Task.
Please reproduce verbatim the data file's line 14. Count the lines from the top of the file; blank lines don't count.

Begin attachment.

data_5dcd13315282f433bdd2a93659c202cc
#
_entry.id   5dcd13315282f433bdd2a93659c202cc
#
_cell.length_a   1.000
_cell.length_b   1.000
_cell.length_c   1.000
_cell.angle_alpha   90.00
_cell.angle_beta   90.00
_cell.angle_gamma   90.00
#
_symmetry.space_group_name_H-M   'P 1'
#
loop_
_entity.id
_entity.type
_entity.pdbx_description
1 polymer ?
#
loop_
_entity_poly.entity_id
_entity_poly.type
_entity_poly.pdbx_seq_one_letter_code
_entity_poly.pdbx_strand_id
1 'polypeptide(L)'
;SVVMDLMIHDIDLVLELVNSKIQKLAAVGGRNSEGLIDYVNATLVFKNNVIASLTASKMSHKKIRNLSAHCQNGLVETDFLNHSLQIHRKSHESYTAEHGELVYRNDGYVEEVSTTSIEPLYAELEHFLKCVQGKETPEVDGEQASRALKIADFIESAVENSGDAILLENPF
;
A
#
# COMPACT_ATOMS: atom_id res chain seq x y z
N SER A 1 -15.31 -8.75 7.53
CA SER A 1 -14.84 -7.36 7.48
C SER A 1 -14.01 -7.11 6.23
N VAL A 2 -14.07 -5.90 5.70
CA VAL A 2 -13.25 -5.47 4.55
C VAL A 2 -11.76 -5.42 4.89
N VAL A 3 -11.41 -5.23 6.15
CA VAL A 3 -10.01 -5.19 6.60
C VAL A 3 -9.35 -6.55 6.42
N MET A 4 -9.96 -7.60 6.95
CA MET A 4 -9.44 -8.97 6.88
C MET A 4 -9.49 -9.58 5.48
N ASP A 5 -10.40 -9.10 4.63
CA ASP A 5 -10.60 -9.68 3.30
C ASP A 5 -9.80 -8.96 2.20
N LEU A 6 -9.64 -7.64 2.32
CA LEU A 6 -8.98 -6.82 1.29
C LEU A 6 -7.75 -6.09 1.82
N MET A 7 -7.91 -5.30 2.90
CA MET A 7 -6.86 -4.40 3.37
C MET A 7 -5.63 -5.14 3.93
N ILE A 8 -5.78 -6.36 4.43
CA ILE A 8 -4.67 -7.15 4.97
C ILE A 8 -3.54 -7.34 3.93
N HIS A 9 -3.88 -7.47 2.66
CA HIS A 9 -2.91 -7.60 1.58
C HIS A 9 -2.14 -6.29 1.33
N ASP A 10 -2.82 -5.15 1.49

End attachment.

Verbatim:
loop_